A courageous and bold approach, John. I'm sure all the professionals would agree: desire for and commitment to self-change, through self-realisation and acceptance. The best line for chewing over is, I think, "walk alongside the tide". All best!

Julia Mon, Nov 24th 2014 @ 9:25am

It's quite liberating isn't it to make these discoveries? You are right John, acceptance of your self is so important and also the confidence to present your self to the rest of the world without apology.(Once you get over the chest infection that is) Go for it John I say.

Anonymous Mon, Nov 24th 2014 @ 10:40am

For me, thinking I can do it on my own is not always a healthy thing, for I have come to realise it is a chemical imbalance, along with a brain injury that is the causation of the depression/bi polarness I experience. I can do it for awhile, but then historicaly, I crash. That is not to say that a positive outlook does not get me through (some of) the rough times. It is definiately a trait I subscribe to. But professional help that I trust and takes my needs/wishes into consideration, in moderation, keeps me balanced. If I go forth alone, I will be alone.

Julia Mon, Nov 24th 2014 @ 12:32pm

This is interesting, what you say about the things that keep you on the right track i.e basically you need professional help and medication. It's so good to hear that you have these and are confident in them helping which obviously they do. We are all different and one of the things I have learnt from Moodscope is that either we are striving to find the help we need or like you, we have found what works for us as an individual whose symptoms are probably unique to us.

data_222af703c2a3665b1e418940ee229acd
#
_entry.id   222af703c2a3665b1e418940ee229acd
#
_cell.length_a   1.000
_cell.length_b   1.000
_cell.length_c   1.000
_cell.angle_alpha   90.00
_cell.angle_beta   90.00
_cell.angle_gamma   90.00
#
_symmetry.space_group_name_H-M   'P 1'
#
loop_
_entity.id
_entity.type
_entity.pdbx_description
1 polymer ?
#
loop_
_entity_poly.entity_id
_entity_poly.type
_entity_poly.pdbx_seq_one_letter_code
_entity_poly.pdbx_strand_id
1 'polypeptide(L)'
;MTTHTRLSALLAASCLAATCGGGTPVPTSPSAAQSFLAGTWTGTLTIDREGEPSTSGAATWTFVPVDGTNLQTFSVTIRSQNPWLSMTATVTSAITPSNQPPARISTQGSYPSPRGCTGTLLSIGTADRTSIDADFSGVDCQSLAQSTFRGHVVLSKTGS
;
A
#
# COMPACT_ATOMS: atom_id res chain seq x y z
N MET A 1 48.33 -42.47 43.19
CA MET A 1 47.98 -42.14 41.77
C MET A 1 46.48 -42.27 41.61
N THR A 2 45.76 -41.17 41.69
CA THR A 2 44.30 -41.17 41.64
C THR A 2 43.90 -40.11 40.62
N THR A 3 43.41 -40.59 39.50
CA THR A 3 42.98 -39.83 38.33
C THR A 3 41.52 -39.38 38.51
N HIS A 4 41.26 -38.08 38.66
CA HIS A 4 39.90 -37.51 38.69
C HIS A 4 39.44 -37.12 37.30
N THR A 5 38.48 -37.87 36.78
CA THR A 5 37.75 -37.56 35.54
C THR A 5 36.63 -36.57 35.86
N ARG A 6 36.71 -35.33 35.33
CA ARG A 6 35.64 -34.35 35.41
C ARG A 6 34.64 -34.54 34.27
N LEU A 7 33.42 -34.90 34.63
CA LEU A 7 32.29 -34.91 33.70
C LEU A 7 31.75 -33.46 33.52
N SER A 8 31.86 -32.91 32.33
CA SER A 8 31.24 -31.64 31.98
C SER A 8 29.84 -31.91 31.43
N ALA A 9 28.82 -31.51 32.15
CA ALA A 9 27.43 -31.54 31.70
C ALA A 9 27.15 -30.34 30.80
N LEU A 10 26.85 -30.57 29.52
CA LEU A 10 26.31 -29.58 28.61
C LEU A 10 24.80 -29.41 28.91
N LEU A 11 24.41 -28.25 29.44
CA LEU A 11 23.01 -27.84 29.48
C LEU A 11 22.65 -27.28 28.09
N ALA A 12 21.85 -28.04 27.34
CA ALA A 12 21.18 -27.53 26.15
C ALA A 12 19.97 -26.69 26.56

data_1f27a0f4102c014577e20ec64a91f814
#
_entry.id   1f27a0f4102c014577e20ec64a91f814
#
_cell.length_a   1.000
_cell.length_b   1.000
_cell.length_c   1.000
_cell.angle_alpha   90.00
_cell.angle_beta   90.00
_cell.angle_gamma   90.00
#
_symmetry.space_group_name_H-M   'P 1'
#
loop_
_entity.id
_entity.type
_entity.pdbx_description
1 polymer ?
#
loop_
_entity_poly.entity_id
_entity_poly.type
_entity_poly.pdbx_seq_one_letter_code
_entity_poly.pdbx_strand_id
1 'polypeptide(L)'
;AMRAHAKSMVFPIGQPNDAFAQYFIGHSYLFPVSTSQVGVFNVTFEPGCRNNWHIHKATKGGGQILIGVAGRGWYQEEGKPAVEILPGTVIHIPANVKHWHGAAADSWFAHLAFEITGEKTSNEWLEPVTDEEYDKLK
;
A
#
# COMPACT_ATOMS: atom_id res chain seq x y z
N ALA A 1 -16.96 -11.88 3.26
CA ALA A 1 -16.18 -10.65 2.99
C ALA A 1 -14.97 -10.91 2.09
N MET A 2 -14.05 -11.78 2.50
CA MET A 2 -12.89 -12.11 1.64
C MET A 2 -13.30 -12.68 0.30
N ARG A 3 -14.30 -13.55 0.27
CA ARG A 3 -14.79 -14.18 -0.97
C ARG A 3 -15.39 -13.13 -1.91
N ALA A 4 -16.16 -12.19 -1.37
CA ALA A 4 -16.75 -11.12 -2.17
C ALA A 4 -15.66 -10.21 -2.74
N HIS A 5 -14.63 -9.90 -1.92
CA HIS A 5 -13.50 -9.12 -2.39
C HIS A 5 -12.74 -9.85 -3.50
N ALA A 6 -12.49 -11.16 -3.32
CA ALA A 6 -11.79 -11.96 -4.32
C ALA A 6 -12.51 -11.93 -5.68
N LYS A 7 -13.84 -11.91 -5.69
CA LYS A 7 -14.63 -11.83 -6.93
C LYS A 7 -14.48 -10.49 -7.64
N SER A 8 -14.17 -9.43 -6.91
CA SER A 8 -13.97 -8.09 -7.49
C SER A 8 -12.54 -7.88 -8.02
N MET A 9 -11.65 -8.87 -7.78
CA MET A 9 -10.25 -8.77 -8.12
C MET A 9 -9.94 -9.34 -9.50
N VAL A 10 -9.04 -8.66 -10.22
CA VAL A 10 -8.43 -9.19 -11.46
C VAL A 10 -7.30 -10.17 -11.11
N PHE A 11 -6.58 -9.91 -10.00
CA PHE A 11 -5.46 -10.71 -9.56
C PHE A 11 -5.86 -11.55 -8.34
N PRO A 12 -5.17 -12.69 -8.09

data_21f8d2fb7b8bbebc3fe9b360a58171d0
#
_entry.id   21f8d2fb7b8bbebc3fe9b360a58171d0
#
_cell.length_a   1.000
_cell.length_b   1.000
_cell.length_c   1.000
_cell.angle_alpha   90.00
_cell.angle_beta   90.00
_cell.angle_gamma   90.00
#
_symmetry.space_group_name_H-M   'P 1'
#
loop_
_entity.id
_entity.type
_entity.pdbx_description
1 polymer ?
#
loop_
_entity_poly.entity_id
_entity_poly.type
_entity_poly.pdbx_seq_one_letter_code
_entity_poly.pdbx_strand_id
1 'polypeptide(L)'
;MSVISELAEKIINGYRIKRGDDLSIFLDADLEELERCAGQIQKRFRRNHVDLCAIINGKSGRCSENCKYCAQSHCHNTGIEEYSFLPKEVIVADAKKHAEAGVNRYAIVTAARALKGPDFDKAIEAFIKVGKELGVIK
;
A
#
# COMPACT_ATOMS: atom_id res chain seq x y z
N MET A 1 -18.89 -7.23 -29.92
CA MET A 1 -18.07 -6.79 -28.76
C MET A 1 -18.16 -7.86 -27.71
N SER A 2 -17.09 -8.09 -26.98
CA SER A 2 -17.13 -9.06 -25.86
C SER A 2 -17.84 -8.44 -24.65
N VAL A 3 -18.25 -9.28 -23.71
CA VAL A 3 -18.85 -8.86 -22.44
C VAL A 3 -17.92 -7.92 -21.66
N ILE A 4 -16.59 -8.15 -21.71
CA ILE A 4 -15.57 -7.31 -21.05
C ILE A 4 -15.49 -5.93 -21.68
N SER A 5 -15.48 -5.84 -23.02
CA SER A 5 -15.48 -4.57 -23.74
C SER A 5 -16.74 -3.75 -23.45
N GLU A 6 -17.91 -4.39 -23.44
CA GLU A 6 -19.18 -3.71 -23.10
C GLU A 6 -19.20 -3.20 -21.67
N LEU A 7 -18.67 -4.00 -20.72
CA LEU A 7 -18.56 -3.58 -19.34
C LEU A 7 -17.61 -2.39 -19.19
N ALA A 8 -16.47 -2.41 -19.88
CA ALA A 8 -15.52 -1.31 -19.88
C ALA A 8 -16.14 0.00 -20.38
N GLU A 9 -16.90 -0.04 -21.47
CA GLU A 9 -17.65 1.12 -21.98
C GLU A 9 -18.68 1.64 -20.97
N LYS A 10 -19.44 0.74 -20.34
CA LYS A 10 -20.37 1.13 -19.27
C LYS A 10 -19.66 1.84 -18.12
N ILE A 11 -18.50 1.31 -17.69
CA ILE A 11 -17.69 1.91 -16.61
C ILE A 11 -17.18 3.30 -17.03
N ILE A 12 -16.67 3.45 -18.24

Anonymous Mon, Nov 24th 2014 @ 4:25pm

Hullo John, I wrote a reply this morning and lost the essence it was to say...I too tried to kill it with blocking it out and suffered horribly. Now, I walk with it and hope it will one day get bored and go. Meantime, it has led me to this little group of friends and so I have come to decide that silver linings are indeed real. Happy to meet you. Love from the room above the garage.

Di Murphey Mon, Nov 24th 2014 @ 5:32pm

Dearest John,
Yes. You can do it. You will. I applaud your courage and wisdom to be all of whom you are, and hope to become.

Elizabeth Gilbert (Eat, Pray, Love, etc.) believes that we might consider making friends with our fears ~ welcome them ~ examine them ~ have them to tea. That this may open a floodgate of creativity ~You reiterate this in "walking alongside the tide." Inspiring writing. Thank you. We are here for each other.

Di Murphey

Victoria Abraham Tue, Nov 25th 2014 @ 12:20pm

'Hello darkness my old friend...' Friend is the operative word here because from aspects of depression I learn and view the world with differing perspectives depending on my moods. My darker friends bring compassion and understanding of others' pain and sufferings. But of course balance and acceptance allow for the natural ebb and flow that is life. I hope you will continue to grow and live and not simply be content with survival.